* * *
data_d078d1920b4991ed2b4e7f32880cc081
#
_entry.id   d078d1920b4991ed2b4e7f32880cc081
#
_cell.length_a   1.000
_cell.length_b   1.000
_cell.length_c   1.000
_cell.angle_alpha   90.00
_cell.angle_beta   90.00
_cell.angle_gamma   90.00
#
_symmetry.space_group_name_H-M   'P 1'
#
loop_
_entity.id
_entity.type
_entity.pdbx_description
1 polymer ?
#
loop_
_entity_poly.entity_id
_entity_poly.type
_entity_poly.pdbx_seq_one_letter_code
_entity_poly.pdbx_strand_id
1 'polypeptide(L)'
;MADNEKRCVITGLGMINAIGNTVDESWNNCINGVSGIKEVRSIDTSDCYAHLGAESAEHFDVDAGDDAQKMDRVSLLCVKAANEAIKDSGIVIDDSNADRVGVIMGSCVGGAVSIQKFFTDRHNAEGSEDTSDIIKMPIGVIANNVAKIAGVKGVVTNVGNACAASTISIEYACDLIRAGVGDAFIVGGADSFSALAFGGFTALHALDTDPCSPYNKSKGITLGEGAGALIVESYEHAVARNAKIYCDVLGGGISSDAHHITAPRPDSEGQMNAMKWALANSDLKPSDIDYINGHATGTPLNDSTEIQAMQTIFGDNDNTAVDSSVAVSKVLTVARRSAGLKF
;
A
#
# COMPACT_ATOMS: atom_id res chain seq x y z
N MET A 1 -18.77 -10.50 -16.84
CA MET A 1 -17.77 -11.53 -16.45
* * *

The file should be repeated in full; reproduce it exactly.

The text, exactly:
data_d078d1920b4991ed2b4e7f32880cc081
#
_entry.id   d078d1920b4991ed2b4e7f32880cc081
#
_cell.length_a   1.000
_cell.length_b   1.000
_cell.length_c   1.000
_cell.angle_alpha   90.00
_cell.angle_beta   90.00
_cell.angle_gamma   90.00
#
_symmetry.space_group_name_H-M   'P 1'
#
loop_
_entity.id
_entity.type
_entity.pdbx_description
1 polymer ?
#
loop_
_entity_poly.entity_id
_entity_poly.type
_entity_poly.pdbx_seq_one_letter_code
_entity_poly.pdbx_strand_id
1 'polypeptide(L)'
;MADNEKRCVITGLGMINAIGNTVDESWNNCINGVSGIKEVRSIDTSDCYAHLGAESAEHFDVDAGDDAQKMDRVSLLCVKAANEAIKDSGIVIDDSNADRVGVIMGSCVGGAVSIQKFFTDRHNAEGSEDTSDIIKMPIGVIANNVAKIAGVKGVVTNVGNACAASTISIEYACDLIRAGVGDAFIVGGADSFSALAFGGFTALHALDTDPCSPYNKSKGITLGEGAGALIVESYEHAVARNAKIYCDVLGGGISSDAHHITAPRPDSEGQMNAMKWALANSDLKPSDIDYINGHATGTPLNDSTEIQAMQTIFGDNDNTAVDSSVAVSKVLTVARRSAGLKF
;
A
#
# COMPACT_ATOMS: atom_id res chain seq x y z
N MET A 1 -18.77 -10.50 -16.84
CA MET A 1 -17.77 -11.53 -16.45